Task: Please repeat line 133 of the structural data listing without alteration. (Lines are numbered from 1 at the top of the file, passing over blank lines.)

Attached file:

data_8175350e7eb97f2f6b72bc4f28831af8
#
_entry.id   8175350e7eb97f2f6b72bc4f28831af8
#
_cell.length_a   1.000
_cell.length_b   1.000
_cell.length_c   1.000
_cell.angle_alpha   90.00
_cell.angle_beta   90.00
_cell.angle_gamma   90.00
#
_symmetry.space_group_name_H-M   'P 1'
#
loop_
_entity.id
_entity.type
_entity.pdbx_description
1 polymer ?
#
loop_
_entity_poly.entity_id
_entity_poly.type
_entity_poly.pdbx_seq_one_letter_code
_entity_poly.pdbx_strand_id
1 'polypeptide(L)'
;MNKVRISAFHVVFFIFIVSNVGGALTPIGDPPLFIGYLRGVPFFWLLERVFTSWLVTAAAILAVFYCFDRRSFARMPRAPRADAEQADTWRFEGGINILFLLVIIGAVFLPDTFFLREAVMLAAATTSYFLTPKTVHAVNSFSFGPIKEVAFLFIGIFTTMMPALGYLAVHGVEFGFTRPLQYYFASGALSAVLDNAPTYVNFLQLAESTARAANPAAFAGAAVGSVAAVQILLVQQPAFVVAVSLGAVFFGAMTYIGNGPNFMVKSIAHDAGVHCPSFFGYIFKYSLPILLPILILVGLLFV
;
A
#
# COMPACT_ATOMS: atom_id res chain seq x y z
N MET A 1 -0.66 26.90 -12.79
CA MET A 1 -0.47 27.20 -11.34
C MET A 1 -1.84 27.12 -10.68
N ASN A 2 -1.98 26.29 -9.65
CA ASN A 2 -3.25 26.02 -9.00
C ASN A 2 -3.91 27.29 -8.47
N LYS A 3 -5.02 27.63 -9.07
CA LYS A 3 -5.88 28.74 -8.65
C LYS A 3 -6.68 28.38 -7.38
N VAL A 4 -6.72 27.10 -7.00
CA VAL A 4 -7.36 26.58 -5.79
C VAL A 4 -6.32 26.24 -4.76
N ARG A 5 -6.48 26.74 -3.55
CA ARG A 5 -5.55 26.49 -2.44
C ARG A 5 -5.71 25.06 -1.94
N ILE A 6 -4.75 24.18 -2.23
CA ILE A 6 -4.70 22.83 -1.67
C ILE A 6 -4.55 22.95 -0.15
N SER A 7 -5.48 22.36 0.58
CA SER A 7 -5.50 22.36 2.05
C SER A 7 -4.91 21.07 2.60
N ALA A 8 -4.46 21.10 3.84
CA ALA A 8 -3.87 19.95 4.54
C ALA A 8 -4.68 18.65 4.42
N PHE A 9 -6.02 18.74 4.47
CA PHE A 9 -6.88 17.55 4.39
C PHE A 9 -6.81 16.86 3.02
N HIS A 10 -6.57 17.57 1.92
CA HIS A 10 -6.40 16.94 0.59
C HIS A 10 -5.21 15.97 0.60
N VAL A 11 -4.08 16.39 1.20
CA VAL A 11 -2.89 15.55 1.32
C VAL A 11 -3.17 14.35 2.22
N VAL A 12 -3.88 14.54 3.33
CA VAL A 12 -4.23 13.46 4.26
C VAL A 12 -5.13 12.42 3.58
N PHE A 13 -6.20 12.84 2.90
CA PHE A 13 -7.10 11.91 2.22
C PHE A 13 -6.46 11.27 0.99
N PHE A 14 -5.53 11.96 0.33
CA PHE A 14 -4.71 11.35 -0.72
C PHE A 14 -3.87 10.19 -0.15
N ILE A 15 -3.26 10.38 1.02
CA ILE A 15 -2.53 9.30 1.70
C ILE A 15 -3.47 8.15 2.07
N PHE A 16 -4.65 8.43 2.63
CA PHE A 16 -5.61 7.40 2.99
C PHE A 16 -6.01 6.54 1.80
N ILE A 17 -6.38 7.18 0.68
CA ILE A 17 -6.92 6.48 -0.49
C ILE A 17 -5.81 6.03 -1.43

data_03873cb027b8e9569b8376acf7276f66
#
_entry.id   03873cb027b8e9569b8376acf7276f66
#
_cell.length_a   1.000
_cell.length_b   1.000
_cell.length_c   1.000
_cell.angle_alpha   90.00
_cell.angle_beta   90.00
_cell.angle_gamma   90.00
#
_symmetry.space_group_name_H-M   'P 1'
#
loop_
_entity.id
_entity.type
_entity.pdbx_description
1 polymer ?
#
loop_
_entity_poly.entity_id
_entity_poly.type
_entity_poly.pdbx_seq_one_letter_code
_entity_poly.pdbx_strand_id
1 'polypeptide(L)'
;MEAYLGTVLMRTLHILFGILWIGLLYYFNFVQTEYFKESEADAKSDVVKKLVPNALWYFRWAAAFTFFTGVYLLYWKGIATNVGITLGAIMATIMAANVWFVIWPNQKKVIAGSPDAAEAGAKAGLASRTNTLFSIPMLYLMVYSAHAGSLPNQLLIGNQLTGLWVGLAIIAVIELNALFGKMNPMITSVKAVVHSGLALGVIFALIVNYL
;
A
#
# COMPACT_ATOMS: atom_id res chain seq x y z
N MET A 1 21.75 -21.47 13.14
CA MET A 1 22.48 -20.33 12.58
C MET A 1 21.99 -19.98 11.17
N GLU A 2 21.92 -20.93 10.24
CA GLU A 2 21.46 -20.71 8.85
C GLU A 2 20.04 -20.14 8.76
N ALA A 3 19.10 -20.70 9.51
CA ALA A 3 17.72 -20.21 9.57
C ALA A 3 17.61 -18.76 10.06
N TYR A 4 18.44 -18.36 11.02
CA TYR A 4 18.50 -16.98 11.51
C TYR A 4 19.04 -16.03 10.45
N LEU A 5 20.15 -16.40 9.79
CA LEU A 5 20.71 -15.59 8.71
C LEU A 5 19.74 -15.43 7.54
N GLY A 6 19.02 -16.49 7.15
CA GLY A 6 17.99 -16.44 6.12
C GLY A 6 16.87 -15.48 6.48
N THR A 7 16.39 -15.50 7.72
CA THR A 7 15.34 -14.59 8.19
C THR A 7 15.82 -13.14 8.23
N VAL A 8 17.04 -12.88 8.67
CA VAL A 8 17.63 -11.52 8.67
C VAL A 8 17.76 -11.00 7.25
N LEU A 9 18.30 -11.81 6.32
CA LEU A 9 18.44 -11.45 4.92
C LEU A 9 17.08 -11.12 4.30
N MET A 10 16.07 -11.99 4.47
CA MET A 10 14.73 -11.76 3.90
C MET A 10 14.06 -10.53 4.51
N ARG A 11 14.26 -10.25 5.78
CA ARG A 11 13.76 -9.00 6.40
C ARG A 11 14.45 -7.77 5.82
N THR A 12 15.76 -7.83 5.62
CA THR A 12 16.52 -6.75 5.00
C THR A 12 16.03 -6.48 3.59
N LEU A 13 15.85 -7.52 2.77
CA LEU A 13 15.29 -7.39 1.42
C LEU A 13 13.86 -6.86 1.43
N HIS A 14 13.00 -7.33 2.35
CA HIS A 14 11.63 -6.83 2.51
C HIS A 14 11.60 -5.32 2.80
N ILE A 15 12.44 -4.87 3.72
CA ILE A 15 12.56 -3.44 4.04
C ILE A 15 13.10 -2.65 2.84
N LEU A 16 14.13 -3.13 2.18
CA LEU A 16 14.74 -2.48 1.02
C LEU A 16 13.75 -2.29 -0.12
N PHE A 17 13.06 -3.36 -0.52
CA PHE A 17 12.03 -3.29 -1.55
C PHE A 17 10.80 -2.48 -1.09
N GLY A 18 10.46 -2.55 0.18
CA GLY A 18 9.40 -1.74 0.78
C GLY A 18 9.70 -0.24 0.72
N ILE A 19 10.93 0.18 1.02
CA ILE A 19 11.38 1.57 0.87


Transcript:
N VAL A 8 17.04 -12.88 8.67